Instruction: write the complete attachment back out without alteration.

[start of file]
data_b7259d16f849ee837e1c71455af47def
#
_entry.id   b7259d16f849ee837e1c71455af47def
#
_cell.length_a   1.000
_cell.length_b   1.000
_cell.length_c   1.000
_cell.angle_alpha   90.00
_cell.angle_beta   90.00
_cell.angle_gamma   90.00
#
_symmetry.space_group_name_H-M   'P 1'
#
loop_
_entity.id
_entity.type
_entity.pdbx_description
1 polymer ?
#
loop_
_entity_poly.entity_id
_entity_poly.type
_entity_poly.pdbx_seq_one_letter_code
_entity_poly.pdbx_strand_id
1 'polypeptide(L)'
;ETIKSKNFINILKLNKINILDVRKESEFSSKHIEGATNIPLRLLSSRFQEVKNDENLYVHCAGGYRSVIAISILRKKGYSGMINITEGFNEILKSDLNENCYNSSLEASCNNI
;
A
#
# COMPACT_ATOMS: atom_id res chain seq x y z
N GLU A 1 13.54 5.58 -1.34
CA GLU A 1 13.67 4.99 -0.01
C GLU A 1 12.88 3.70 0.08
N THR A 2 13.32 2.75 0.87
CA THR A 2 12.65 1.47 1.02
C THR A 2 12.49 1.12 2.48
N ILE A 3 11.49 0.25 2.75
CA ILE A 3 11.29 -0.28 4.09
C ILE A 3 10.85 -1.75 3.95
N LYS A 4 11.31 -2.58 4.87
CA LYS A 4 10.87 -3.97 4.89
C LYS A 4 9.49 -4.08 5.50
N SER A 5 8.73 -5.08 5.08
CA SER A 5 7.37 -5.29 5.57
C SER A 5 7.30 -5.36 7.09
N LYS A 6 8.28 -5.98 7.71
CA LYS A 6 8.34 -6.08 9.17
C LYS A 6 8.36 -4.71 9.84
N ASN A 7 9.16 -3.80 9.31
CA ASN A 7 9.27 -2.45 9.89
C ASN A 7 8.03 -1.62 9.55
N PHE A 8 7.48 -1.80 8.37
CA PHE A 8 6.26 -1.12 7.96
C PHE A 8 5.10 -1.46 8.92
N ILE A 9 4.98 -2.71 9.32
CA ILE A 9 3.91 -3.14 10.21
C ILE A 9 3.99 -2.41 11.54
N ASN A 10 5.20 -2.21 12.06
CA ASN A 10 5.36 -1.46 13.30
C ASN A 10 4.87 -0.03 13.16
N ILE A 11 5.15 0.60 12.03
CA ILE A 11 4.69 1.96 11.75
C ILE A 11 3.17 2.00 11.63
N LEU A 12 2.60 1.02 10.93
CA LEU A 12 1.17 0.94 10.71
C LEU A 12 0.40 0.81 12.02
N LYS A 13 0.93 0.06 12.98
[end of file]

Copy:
data_b7259d16f849ee837e1c71455af47def
#
_entry.id   b7259d16f849ee837e1c71455af47def
#
_cell.length_a   1.000
_cell.length_b   1.000
_cell.length_c   1.000
_cell.angle_alpha   90.00
_cell.angle_beta   90.00
_cell.angle_gamma   90.00
#
_symmetry.space_group_name_H-M   'P 1'
#
loop_
_entity.id
_entity.type
_entity.pdbx_description
1 polymer ?
#
loop_
_entity_poly.entity_id
_entity_poly.type
_entity_poly.pdbx_seq_one_letter_code
_entity_poly.pdbx_strand_id
1 'polypeptide(L)'
;ETIKSKNFINILKLNKINILDVRKESEFSSKHIEGATNIPLRLLSSRFQEVKNDENLYVHCAGGYRSVIAISILRKKGYSGMINITEGFNEILKSDLNENCYNSSLEASCNNI
;
A
#
# COMPACT_ATOMS: atom_id res chain seq x y z
N GLU A 1 13.54 5.58 -1.34
CA GLU A 1 13.67 4.99 -0.01
C GLU A 1 12.88 3.70 0.08
N THR A 2 13.32 2.75 0.87
CA THR A 2 12.65 1.47 1.02
C THR A 2 12.49 1.12 2.48
N ILE A 3 11.49 0.25 2.75
CA ILE A 3 11.29 -0.28 4.09
C ILE A 3 10.85 -1.75 3.95
N LYS A 4 11.31 -2.58 4.87
CA LYS A 4 10.87 -3.97 4.89
C LYS A 4 9.49 -4.08 5.50
N SER A 5 8.73 -5.08 5.08
CA SER A 5 7.37 -5.29 5.57
C SER A 5 7.30 -5.36 7.09
N LYS A 6 8.28 -5.98 7.71
CA LYS A 6 8.34 -6.08 9.17
C LYS A 6 8.36 -4.71 9.84
N ASN A 7 9.16 -3.80 9.31
CA ASN A 7 9.27 -2.45 9.89
C ASN A 7 8.03 -1.62 9.55
N PHE A 8 7.48 -1.80 8.37
CA PHE A 8 6.26 -1.12 7.96
C PHE A 8 5.10 -1.46 8.92
N ILE A 9 4.98 -2.71 9.32
CA ILE A 9 3.91 -3.14 10.21
C ILE A 9 3.99 -2.41 11.54
N ASN A 10 5.20 -2.21 12.06
CA ASN A 10 5.36 -1.46 13.30
C ASN A 10 4.87 -0.03 13.16
N ILE A 11 5.15 0.60 12.03
CA ILE A 11 4.69 1.96 11.75
C ILE A 11 3.17 2.00 11.63
N LEU A 12 2.60 1.02 10.93
CA LEU A 12 1.17 0.94 10.71
C LEU A 12 0.40 0.81 12.02
N LYS A 13 0.93 0.06 12.98